• Fever (>100.4 F), difficulty breathing, progressive & non-productive cough; possible lung failure or the need to be intubated and put on a ventilator
  • CT scan
    • Features typical of viral pneumonia that include: involvement of both right and left lungs (86%), as well as a distribution of infection in the periphery of the lung parenchyma (tissue).
3-D reconstruction showing “ground-glass opacities.”

What can I do to stay safe?

  • Keep travel to a minimum; especially international travel; especially international travel to east Asia
  • NO travel to Wuhan City, China or Hubei Province
  • Keep your immune system on guard
    • Proper diet, exercise, sleep, and stress
  • Wash hands often with soap

Does this virus matter? Should I pay attention to it?

The two metrics best suited to address this question are mortality and reproductive value.

  • Mortality = Deaths / Total cases
  • Reproductive Value = new cases that develop from each existing case (estimate of transmissibility), hence ~ instead of =

And to add to the picture, let’s put the numbers into context with the other deadly coronaviruses previously listed.

COVID19

MERS

SARS

And remember Ebola?

On paper, it does not appear that COVID19 will be the pandemic that movies are made of. However, there are a few characteristics that could make it more dangerous than it appears:

Long incubation period – This means that the virus takes hold in its host for a long time before symptoms arrive. This means that people who are contagious are also asymptomatic and can thus walk around infecting people unknowingly.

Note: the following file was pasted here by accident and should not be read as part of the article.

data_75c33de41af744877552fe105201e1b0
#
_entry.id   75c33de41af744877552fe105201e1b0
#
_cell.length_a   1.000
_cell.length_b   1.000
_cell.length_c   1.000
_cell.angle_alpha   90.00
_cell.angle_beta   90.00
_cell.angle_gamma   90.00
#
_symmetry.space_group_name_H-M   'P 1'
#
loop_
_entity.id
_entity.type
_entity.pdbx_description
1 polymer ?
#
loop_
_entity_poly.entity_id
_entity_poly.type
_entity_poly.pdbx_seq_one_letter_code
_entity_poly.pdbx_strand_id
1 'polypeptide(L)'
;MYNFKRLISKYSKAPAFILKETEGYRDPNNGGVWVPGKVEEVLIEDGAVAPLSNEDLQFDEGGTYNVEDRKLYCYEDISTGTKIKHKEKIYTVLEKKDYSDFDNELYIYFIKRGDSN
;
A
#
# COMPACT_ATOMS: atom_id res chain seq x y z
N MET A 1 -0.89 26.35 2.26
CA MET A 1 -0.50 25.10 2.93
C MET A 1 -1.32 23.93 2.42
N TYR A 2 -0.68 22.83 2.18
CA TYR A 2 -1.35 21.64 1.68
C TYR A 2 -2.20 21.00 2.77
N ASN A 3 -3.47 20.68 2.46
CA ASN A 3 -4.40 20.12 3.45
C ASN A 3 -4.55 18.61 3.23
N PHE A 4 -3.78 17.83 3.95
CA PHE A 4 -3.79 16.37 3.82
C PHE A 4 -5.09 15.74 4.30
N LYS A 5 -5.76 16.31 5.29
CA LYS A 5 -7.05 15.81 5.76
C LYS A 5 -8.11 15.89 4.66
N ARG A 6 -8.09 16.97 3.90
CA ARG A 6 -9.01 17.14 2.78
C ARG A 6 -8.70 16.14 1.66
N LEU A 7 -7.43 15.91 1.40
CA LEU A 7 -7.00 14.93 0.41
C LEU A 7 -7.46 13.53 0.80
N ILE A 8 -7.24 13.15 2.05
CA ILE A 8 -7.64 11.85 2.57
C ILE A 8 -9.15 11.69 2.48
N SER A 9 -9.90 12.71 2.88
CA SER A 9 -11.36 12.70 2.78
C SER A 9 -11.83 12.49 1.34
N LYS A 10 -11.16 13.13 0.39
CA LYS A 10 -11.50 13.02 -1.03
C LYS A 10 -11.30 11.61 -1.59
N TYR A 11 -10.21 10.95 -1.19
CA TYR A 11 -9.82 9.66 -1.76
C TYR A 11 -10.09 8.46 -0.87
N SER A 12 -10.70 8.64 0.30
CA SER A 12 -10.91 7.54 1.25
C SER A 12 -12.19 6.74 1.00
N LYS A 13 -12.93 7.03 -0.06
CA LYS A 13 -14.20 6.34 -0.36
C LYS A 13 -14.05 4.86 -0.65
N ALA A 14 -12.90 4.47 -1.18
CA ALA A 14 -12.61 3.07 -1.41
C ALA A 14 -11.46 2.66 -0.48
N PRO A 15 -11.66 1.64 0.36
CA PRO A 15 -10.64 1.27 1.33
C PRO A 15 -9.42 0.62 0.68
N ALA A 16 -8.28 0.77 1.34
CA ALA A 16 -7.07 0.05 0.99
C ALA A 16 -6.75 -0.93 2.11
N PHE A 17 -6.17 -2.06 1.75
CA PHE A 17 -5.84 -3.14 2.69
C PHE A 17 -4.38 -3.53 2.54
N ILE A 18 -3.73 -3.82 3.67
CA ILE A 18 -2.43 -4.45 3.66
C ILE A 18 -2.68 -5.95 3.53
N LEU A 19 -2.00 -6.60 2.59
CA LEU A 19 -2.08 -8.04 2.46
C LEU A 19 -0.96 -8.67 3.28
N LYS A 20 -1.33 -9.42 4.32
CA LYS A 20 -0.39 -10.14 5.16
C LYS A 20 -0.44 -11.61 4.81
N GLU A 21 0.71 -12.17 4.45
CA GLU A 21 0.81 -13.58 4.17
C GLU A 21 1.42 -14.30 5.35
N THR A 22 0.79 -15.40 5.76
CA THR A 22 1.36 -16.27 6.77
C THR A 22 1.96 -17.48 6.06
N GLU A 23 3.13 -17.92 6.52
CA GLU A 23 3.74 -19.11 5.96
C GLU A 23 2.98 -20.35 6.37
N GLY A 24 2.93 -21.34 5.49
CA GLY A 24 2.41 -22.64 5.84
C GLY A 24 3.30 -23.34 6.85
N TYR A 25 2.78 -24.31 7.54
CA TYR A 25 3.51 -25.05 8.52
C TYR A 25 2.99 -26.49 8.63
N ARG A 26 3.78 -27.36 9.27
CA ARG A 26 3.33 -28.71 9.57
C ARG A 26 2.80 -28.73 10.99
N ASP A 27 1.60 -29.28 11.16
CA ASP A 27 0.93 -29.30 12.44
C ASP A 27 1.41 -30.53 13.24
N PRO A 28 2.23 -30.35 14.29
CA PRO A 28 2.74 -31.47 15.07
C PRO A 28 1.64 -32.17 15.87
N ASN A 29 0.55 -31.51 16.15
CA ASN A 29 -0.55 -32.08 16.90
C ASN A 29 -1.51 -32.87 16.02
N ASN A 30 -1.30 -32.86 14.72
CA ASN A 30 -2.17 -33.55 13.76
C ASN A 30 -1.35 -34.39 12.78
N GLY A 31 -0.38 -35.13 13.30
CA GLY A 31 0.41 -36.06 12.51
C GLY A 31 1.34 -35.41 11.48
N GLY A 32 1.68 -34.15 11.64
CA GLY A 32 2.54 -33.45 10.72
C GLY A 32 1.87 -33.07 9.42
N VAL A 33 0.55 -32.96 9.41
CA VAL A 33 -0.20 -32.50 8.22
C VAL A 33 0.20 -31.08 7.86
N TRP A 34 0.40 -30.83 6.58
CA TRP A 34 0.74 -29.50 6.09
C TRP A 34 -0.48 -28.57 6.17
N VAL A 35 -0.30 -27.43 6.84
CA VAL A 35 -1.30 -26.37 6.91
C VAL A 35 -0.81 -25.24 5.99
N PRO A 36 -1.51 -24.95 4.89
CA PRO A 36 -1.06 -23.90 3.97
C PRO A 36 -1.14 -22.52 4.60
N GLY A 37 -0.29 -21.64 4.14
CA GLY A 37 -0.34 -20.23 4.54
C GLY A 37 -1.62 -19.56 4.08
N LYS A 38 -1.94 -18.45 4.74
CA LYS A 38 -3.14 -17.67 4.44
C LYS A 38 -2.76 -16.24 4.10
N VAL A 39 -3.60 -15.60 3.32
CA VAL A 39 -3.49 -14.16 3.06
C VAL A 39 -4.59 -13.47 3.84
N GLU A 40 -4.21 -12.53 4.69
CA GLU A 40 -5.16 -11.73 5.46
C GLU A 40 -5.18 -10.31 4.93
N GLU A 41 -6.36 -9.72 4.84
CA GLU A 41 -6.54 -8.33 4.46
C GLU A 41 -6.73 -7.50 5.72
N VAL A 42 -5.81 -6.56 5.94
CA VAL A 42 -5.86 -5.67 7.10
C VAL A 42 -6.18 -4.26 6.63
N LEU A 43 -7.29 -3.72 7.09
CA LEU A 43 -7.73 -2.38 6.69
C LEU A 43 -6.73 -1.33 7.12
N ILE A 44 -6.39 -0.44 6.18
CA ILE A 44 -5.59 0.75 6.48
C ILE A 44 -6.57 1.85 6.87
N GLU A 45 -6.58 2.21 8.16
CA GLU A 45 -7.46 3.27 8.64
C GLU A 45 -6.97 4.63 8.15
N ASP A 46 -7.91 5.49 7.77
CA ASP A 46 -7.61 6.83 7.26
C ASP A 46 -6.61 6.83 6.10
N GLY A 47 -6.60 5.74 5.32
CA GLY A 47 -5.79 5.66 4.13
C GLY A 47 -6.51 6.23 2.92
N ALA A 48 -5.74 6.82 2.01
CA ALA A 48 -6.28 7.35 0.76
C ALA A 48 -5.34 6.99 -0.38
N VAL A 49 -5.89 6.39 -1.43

The epicenter is China – Wuhan City has an estimated population of 11.08 million people. Of these people, only 0.54% are infected with COVID19, however, this leaves a lot more chance for potential viral hosts. Ebola and MERS, though they have a much higher MR, started in places with much lower population density, and therefore the disease was limited in its ability to spread. Wuhan City is a modern place brimming with international trade and travel. And if the R0 is higher than what is being reported, the virus has a very high potential to become widespread.

My advice at this point in time:

  • Avoid unnecessary travel. This can be difficult in the middle of winter in Michigan. But be smart, and of course, cancel your trips to China or other east Asian countries
  • You’re at greater risk of the flu than COVID19 at this point. All of the people in the U.S. who have been infected with COVID19 have either been to Wuhan City or been in contact with someone who has. So as long as you avoid those two things, at this point, you should be safe from transmission.
  • CDC estimates for comparison from 10/1/19 -> 2/1/20
    • 22 – 31 million influenza cases
    • 210,000 – 370,000 influenza related hospitalizations
    • 12,000 – 30,000 influenza related deaths

I hope this all puts “coronavirus” in context for you. I find it is always helpful to put a crisis in context.